0     00     Gi0/1    Active             0
  0     00     Gi0/2    Active             0
  0     00     Gi0/3    Active             0
  0     00     Gi0/4    Active             0

Time since last port bundled:    380d:06h:04m:27s    Gi0/2
Time since last port Un-bundled: 380d:06h:04m:37s    Gi0/4


Etherchannel traffic distribution can be tested with the test etherchannel … command. This simulates which link in a port-channel will be used for a particular flow. Below is the example for IP based traffic, however there are other options such as MAC address that can be specified.

The output will show the computed RBH, which is the hash value that would be assigned to the flow. Some switches will show the interface that would be selected.

test etherchannel load-balance interface port-channel [num] ip [src-ip] [dst-ip]


On some switches, the show interfaces port-channel ID etherchannel command has to be used.

In the table, there is a load column. Depending on the switch, this may include Hex values such as 11, 22, 44, and 88.

When these are converted into an 8-bit binary value (for example 0x11 is 0001 0001), the ‘on’ bits refer to the hashes that are allocated to the link. In the case of 0x11, bits 0 and 4 are set, so hashes 1 and 4 are assigned to this link.

Depending on the switch, the load may show as 00 on all links.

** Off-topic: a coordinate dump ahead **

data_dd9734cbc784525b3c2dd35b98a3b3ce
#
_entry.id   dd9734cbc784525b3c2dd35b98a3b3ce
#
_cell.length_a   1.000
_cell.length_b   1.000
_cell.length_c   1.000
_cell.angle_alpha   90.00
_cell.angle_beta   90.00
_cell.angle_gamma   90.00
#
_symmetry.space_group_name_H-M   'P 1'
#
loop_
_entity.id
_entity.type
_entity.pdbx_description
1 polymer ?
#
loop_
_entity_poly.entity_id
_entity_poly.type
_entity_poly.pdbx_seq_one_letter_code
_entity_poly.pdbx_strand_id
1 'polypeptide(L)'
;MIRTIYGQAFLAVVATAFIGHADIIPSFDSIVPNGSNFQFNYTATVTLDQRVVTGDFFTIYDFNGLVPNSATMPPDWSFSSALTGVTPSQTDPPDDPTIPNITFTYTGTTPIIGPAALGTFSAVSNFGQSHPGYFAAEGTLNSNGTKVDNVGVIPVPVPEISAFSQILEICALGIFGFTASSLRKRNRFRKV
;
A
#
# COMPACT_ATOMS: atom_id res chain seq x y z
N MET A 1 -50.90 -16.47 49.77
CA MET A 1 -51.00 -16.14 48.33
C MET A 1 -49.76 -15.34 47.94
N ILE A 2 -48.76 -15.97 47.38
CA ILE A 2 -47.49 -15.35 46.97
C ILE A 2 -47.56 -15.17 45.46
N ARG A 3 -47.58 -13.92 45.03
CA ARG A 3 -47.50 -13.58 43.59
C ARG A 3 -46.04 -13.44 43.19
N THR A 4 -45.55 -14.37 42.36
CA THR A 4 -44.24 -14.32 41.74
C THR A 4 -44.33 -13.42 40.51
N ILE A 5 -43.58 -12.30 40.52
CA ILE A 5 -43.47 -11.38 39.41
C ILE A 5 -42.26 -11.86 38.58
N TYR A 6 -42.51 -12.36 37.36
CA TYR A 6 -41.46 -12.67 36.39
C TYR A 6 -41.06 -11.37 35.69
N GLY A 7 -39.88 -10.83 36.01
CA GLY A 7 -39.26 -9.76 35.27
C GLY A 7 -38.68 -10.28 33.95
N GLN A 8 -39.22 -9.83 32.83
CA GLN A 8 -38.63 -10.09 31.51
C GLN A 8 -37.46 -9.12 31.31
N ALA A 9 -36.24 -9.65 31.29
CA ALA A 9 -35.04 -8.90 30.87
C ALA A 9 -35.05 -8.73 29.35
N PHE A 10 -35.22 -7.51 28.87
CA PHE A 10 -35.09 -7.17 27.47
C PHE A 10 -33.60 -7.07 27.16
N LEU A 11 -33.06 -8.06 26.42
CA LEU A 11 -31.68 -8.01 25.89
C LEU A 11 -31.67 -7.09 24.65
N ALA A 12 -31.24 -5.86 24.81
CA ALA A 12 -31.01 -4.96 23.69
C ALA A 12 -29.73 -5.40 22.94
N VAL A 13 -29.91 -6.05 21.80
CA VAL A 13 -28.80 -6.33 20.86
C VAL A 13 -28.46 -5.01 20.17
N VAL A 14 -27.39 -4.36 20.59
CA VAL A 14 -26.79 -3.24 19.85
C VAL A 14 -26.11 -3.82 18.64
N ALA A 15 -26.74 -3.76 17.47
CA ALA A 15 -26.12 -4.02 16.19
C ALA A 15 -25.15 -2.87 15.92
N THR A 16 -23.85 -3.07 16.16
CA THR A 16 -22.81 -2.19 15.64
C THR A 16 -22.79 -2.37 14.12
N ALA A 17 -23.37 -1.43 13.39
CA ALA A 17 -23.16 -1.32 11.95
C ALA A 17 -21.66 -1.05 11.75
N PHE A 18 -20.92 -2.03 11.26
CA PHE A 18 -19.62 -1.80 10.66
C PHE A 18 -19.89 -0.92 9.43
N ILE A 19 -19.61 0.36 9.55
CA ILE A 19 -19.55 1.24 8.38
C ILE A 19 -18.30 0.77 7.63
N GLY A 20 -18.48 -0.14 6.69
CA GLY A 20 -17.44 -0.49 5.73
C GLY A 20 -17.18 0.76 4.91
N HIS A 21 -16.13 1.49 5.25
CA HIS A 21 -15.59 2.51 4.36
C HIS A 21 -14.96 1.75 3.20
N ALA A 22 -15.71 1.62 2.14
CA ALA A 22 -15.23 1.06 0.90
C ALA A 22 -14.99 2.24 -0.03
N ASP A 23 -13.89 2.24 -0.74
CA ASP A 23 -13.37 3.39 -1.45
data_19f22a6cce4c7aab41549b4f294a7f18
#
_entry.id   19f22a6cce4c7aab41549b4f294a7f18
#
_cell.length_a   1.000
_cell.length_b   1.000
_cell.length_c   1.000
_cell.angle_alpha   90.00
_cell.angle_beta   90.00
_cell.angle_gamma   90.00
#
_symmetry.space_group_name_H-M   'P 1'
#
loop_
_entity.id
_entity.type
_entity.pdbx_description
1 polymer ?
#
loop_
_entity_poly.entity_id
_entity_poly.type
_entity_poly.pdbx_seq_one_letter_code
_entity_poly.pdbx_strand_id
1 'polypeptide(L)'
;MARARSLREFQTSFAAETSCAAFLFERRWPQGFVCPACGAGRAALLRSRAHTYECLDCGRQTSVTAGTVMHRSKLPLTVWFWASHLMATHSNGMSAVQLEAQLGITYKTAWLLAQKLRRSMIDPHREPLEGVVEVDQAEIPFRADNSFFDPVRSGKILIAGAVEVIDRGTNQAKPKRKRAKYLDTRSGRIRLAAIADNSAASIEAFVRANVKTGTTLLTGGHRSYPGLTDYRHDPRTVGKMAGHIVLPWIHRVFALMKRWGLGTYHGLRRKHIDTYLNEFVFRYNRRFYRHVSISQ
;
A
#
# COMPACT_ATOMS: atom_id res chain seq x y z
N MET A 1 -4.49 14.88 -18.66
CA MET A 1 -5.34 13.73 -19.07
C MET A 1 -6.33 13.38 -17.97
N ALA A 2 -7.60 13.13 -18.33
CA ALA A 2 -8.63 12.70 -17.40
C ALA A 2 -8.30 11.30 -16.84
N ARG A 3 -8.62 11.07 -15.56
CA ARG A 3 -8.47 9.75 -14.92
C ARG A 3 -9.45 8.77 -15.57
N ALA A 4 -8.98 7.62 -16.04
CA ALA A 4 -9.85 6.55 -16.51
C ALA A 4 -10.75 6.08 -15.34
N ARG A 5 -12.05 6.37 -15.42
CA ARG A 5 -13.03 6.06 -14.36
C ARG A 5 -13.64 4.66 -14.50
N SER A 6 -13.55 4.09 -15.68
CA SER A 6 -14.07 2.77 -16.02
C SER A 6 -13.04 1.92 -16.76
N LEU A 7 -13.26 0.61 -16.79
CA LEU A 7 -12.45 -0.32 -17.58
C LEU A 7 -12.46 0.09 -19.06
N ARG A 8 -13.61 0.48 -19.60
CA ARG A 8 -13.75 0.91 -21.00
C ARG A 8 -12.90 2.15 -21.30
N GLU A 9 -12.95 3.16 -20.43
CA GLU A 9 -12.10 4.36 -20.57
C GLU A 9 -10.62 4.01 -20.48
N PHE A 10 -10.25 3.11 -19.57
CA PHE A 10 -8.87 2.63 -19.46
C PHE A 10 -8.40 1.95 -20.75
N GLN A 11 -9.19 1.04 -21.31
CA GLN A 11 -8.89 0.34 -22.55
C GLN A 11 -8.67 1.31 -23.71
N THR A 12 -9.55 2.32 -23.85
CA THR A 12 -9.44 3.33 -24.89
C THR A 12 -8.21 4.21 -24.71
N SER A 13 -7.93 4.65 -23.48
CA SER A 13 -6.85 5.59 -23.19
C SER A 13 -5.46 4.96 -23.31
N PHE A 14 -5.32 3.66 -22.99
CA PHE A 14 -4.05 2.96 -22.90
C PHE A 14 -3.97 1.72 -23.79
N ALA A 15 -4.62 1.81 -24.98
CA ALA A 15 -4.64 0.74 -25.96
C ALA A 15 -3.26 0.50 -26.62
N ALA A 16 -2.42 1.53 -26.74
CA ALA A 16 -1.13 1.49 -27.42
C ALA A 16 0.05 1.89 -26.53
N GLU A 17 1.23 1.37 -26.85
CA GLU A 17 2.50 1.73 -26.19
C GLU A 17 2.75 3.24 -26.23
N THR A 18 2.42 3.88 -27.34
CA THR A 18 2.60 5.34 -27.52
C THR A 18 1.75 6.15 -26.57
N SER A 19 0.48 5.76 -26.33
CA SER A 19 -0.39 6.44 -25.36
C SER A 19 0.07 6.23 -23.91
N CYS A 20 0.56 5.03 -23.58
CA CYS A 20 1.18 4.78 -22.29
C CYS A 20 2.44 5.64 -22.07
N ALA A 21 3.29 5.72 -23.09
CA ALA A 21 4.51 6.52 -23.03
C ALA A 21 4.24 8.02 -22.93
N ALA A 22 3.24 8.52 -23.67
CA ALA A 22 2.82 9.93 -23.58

show interfaces port-channel 1 etherchannel
Port-channel1   (Primary aggregator)

Age of the Port-channel   = 380d:06h:36m:16s
Logical slot/port   = 2/40          Number of ports = 4
HotStandBy port = null
Port state          = Port-channel Ag-Inuse
Protocol            =   LACP
Port security       = Disabled

Ports in the Port-channel:

Index   Load   Port     EC state        No of bits
  0     00     Gi0/1    Active             0
  0     00     Gi0/2    Active             0
  0     00     Gi0/3    Active             0
  0     00     Gi0/4    Active             0

Time since last port bundled:    380d:06h:35m:52s    Gi0/2
Time since last port Un-bundled: 380d:06h:36m:02s    Gi0/4



Cisco – Configuring Etherchannels

WAHLNetwork – Demystifying LACP vs Static Etherchannel For vSphere

VMWare – Configuring LACP on an Uplink Port Group using the vSphere Web Client (2034277)

Cisco – Configuring a Cluster of ASAs

Cisco Support Forum – How do etherchannel HASH algorithm works and LOAD DISTRIBUTION happen?

Packet Pushers – Understand Etherchannel Load Balancing

PacketLife – EtherChannel considerations

Wikipedia – Link aggregation

IEEE – IEEE Standard for Link Aggregation

Cisco – Link Aggregation Control Protocol (LACP) (802.3ad) for Gigabit Interfaces

How Fantastic – Using LACP to create a backup link